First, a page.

Global food security and environmental sustainability should not be conflicting goals, but too often they seem to be. Tackling food security purely by increasing production requires additional use of land, water, pesticides, and fertilizers. The Food and Agricultural Organization of the United Nations reports that one-third of all food is lost or wasted worldwide. Decreasing losses could dramatically increase the food available to the world’s most vulnerable populations without putting additional strain on the world’s resources.
Current research on postharvest loss focuses on loss measurement and testing the effectiveness of mitigation strategies. Although both are crucial, we must take a step back and consider why losses occur in the first place. If farmers are rational yet choose to incur losses, the current system of agriculture must not incentivize minimizing postharvest loss. Without understanding why people aren’t already minimizing losses, we cannot predict what strategies will lead them reduce losses. I investigate the incentives to reduce losses, or lack thereof, along the grain supply chain based on interviews I conducted in Paraná, a state in southern Brazil.
Brazil is one of the world’s largest producers of grains, and Paraná is the country’s second largest producer of grains. Despite this, Paraná is still characterized by a smallholder system. Eighty-seven percent of farms in Paraná are less than 50 hectares, the government definition of a small family farm. These smallholder farmers have the power to affect global grain supply and global food security.
A system of contracted labor and cooperatives facilitates participation of smallholder farmers in the global agricultural market. Farmers who cannot afford expensive machinery can maintain efficiency by contracting a neighbor with a combine or a truck.
Cooperatives clean, dry, and store grain, and sell it to multinationals on behalf of the farmers. Although cooperatives never own the grain, they are liable to compensate farmers for the entirety of the grain they deposit, regardless of how much is lost during processing. They are already incentivized to achieve minimal losses. Contracted labor, however, introduces agency problems into the supply chain.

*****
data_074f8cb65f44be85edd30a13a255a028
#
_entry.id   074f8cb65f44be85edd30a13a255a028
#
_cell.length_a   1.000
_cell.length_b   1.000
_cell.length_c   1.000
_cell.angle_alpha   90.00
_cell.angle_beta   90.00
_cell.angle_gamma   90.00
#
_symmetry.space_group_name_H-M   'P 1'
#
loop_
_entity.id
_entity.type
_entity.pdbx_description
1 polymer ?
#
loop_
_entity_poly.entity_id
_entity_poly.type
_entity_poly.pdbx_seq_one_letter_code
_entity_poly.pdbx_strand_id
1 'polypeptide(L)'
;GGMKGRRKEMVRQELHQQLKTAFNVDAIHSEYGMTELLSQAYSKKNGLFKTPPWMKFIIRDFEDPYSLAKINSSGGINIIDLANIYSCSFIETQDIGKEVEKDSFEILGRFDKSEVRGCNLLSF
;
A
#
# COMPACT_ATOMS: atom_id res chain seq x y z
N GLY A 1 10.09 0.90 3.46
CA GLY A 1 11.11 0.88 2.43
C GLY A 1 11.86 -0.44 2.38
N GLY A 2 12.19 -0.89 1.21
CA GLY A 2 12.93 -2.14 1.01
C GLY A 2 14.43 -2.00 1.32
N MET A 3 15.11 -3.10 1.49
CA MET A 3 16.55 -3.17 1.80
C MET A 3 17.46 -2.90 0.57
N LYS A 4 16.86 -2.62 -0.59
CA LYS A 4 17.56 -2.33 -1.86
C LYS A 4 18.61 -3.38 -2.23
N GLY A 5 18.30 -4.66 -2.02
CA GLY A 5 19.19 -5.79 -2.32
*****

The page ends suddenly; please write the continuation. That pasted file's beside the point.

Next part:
During harvest, the potential agency problem is addressed by the farmer’s ability to monitor grain losses. It is easy to see the amount of grain left behind in the field and discern whether the combine driver drove too fast in an effort to harvest more fields and increase his own salary. Even more formally, extension agents visit farms at harvest and collect measurements of grain loss. Each combine driver’s losses are announced at a regional event. This pressures drivers to minimize losses in order to maintain their reputation. The driver with the lowest losses also wins a large prize; last year it was a motorcycle.
During transportation there is currently no measurement of losses. Farmers report large amounts of grain left on the road during harvest, but it is impossible to tell who the grain belonged to. Farmers also lack the scales necessary to weigh grain on the farm, so they cannot compare the amount of grain that leaves the farm with the amount that arrives at the cooperative. A driver is therefore paid a flat rate for each trip, and will make more money the more trips he takes. Without the threat of a pay cut or even a mark on his reputation, truck drivers are free to drive quickly and rush the process of securing the grain, leading to high losses.
The current supply chain provides incentives to minimize postharvest loss during harvest and storage, but transportation must be addressed. There must be measurement of transportation losses to hold drivers accountable. This can be facilitated by the state extension agency, whose agents already are on farm at harvest. Portable scales would allow farmers to weigh their harvest and calculate transportation losses. Contracts could then be adjusted to reward low losses or penalize high losses. A competition among truck drivers, mimicking that used for combine drivers, would motivate drivers. At the very least, drivers would need to minimize losses for the sake of their reputations.
Rational actors will not minimize postharvest loss if the supply chain does not incentivize it. To address postharvest loss and global food security, we must first address the supply chain.